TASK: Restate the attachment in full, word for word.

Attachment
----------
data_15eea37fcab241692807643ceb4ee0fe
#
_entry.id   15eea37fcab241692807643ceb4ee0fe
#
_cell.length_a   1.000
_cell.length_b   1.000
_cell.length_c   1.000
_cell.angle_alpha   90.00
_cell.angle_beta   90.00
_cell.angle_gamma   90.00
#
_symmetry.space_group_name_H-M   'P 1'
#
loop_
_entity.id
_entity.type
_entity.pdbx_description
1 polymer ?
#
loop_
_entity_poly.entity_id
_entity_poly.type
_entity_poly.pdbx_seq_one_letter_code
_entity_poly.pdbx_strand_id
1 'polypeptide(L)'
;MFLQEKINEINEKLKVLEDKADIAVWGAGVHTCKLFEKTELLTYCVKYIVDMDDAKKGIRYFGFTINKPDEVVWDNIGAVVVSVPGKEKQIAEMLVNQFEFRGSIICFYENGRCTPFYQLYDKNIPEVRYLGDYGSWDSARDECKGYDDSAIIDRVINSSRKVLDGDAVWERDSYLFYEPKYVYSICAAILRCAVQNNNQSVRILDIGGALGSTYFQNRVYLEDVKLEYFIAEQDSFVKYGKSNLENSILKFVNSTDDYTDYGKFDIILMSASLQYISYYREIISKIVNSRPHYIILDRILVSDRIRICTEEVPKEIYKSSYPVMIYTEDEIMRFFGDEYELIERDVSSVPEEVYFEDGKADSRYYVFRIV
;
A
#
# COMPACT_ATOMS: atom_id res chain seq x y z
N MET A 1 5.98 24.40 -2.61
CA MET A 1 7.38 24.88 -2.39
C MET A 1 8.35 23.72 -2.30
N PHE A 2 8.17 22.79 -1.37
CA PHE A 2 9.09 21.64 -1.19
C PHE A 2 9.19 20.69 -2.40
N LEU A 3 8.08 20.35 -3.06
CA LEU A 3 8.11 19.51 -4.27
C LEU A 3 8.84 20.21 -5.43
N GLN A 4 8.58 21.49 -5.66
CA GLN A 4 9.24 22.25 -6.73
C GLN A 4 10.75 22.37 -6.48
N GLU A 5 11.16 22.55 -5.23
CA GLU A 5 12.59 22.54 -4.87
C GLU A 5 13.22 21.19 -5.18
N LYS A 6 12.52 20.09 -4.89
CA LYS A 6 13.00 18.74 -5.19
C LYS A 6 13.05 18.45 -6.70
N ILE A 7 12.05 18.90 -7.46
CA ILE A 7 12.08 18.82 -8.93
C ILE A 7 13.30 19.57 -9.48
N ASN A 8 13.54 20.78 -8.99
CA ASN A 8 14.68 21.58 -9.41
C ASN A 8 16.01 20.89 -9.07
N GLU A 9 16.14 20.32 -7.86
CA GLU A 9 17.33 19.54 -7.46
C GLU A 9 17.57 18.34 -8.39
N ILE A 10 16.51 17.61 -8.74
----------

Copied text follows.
data_15eea37fcab241692807643ceb4ee0fe
#
_entry.id   15eea37fcab241692807643ceb4ee0fe
#
_cell.length_a   1.000
_cell.length_b   1.000
_cell.length_c   1.000
_cell.angle_alpha   90.00
_cell.angle_beta   90.00
_cell.angle_gamma   90.00
#
_symmetry.space_group_name_H-M   'P 1'
#
loop_
_entity.id
_entity.type
_entity.pdbx_description
1 polymer ?
#
loop_
_entity_poly.entity_id
_entity_poly.type
_entity_poly.pdbx_seq_one_letter_code
_entity_poly.pdbx_strand_id
1 'polypeptide(L)'
;MFLQEKINEINEKLKVLEDKADIAVWGAGVHTCKLFEKTELLTYCVKYIVDMDDAKKGIRYFGFTINKPDEVVWDNIGAVVVSVPGKEKQIAEMLVNQFEFRGSIICFYENGRCTPFYQLYDKNIPEVRYLGDYGSWDSARDECKGYDDSAIIDRVINSSRKVLDGDAVWERDSYLFYEPKYVYSICAAILRCAVQNNNQSVRILDIGGALGSTYFQNRVYLEDVKLEYFIAEQDSFVKYGKSNLENSILKFVNSTDDYTDYGKFDIILMSASLQYISYYREIISKIVNSRPHYIILDRILVSDRIRICTEEVPKEIYKSSYPVMIYTEDEIMRFFGDEYELIERDVSSVPEEVYFEDGKADSRYYVFRIV
;
A
#
# COMPACT_ATOMS: atom_id res chain seq x y z
N MET A 1 5.98 24.40 -2.61
CA MET A 1 7.38 24.88 -2.39
C MET A 1 8.35 23.72 -2.30
N PHE A 2 8.17 22.79 -1.37
CA PHE A 2 9.09 21.64 -1.19
C PHE A 2 9.19 20.69 -2.40
N LEU A 3 8.08 20.35 -3.06
CA LEU A 3 8.11 19.51 -4.27
C LEU A 3 8.84 20.21 -5.43
N GLN A 4 8.58 21.49 -5.66
CA GLN A 4 9.24 22.25 -6.73
C GLN A 4 10.75 22.37 -6.48
N GLU A 5 11.16 22.55 -5.23
CA GLU A 5 12.59 22.54 -4.87
C GLU A 5 13.22 21.19 -5.18
N LYS A 6 12.52 20.09 -4.89
CA LYS A 6 13.00 18.74 -5.19
C LYS A 6 13.05 18.45 -6.70
N ILE A 7 12.05 18.90 -7.46
CA ILE A 7 12.08 18.82 -8.93
C ILE A 7 13.30 19.57 -9.48
N ASN A 8 13.54 20.78 -8.99
CA ASN A 8 14.68 21.58 -9.41
C ASN A 8 16.01 20.89 -9.07
N GLU A 9 16.14 20.32 -7.86
CA GLU A 9 17.33 19.54 -7.46
C GLU A 9 17.57 18.34 -8.39
N ILE A 10 16.51 17.61 -8.74